The day after he was admitted to the hospital two friends were given permission to take Sheridan out for a walk, The Chicago Inter Ocean said:

“As they reached Milwaukee Avenue and Division Street, a (street) car whirled by, and Sheridan swung himself on the rear coach.  His friends yelled in vain to the conductor to stop the train, and lost sight of Sheridan.

“They at once notified the police department to look out for Sheridan…Detective Fitzgerald found Sheridan wandering aimlessly on Jackson Boulevard near Wabash…Sheridan did not know where he was, nor could he tell where he had been since escaping from his friends.”

As Sheridan waited to appear in court to determine whether he was insane, newspapers speculated that Johnson would replace the umpire with either former player Warren “Hick” Carpenter or former Western and National League umpire Al Manassau—Manassau was appointed to the American League staff two days before the season began.

Before he could be adjudicated insane Sheridan made a miraculous recovery just one week into the season.  The San Jose Evening News said:

“Mrs. Sheridan, the mother of Jack Sheridan, the noted baseball umpire, has received a telegram from her son, who is in Chicago, stating that he has fully recovered from his derangement and that he could now continue with his contract.”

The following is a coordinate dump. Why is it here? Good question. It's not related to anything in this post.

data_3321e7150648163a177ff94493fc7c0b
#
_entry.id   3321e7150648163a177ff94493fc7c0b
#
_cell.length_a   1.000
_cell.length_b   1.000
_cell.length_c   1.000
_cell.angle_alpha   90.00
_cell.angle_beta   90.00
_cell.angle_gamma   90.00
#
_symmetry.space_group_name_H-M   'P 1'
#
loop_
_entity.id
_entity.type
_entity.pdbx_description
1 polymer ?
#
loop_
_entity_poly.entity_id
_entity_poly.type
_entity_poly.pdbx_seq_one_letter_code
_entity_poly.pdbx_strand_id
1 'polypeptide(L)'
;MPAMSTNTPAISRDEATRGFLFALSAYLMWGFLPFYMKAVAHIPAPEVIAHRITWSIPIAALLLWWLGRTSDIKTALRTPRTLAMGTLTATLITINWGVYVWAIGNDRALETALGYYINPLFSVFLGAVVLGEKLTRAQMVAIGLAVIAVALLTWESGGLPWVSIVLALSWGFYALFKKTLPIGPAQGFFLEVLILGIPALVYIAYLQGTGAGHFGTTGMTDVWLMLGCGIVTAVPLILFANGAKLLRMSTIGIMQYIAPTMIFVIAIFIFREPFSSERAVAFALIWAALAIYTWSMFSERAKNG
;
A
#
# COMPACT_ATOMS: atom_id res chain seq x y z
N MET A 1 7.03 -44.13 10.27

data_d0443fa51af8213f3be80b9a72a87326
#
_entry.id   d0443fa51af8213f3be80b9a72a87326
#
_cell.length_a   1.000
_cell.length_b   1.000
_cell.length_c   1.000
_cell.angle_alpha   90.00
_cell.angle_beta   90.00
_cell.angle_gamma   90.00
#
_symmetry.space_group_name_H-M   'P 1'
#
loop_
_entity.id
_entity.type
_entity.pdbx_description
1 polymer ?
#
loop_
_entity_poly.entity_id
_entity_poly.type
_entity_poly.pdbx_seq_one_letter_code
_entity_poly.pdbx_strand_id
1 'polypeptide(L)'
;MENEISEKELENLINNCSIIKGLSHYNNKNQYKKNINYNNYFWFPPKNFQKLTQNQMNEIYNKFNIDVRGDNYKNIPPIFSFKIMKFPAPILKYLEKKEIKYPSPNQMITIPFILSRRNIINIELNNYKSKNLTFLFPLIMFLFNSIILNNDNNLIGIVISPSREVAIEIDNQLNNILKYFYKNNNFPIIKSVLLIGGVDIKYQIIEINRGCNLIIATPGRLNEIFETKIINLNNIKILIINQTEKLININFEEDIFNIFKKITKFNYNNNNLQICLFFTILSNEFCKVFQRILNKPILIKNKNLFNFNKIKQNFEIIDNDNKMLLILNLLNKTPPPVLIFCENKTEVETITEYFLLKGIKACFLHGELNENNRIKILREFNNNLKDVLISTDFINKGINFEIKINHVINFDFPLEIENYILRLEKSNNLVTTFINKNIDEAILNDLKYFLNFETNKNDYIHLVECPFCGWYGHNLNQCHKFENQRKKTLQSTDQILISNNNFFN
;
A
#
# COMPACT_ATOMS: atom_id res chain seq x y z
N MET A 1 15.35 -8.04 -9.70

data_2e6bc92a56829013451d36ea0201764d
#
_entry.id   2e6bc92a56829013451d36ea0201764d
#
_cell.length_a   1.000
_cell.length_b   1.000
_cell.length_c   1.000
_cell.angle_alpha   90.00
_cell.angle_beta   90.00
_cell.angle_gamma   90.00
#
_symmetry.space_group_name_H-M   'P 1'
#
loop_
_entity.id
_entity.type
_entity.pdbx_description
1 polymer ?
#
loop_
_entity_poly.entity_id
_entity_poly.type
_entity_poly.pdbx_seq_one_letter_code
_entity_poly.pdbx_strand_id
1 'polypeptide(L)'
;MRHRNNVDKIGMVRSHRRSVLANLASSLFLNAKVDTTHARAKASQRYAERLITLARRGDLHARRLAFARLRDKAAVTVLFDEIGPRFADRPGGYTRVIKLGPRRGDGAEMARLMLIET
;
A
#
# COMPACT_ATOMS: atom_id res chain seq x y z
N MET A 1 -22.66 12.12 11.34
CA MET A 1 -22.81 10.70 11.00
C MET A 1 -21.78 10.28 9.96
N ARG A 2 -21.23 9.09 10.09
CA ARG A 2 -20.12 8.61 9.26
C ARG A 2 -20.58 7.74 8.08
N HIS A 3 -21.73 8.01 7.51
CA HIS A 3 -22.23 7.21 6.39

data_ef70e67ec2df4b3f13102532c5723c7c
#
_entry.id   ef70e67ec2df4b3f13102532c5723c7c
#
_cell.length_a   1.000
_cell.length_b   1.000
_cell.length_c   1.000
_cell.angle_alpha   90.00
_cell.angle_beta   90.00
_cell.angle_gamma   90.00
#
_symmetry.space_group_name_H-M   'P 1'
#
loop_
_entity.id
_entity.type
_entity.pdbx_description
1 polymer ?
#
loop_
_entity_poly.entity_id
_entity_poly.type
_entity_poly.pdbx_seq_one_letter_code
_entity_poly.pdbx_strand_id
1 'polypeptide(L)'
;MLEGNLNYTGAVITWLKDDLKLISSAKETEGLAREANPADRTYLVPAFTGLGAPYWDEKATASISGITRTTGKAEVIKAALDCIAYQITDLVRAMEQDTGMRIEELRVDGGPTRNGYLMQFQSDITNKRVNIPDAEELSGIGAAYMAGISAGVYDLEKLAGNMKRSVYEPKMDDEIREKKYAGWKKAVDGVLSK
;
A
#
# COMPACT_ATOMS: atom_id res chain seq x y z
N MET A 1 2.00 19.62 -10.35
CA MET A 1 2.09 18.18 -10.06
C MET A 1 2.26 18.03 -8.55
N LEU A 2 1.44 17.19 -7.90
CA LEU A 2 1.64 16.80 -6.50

Sheridan was back on the field before the month of April of over.  He was competent, served as the American League umpires “chief of staff,”  and umpired in four World Series (1905, 07, 08 and 10); he was also selected, along with National League umpire Bill Klem, to join the Chicago White Sox and New York Giants on their world tour after the 1913 season.

But he also demonstrated erratic behavior for the rest of his career.

Just a month after returning to the field The Sporting Life said “Sheridan became frantic and ran up and down the field like a crazy man,” after a disputed call at home plate in the bottom of the ninth of a May 31 game in Detroit between the Tigers and Baltimore Orioles, which led to Sheridan awarding the game to the Tigers by forfeit.

The Sporting Life’s Baltimore correspondent said Sheridan was “held by President Johnson as a competent man,” despite his “habits.”

He resigned on at least three occasions.  After the 1905 and 07 seasons he said he was retiring to return to San Jose and become a full-time undertaker, only to return the following spring and in June of 1910, he abruptly quit minutes before a game in Washington, but returned within several weeks.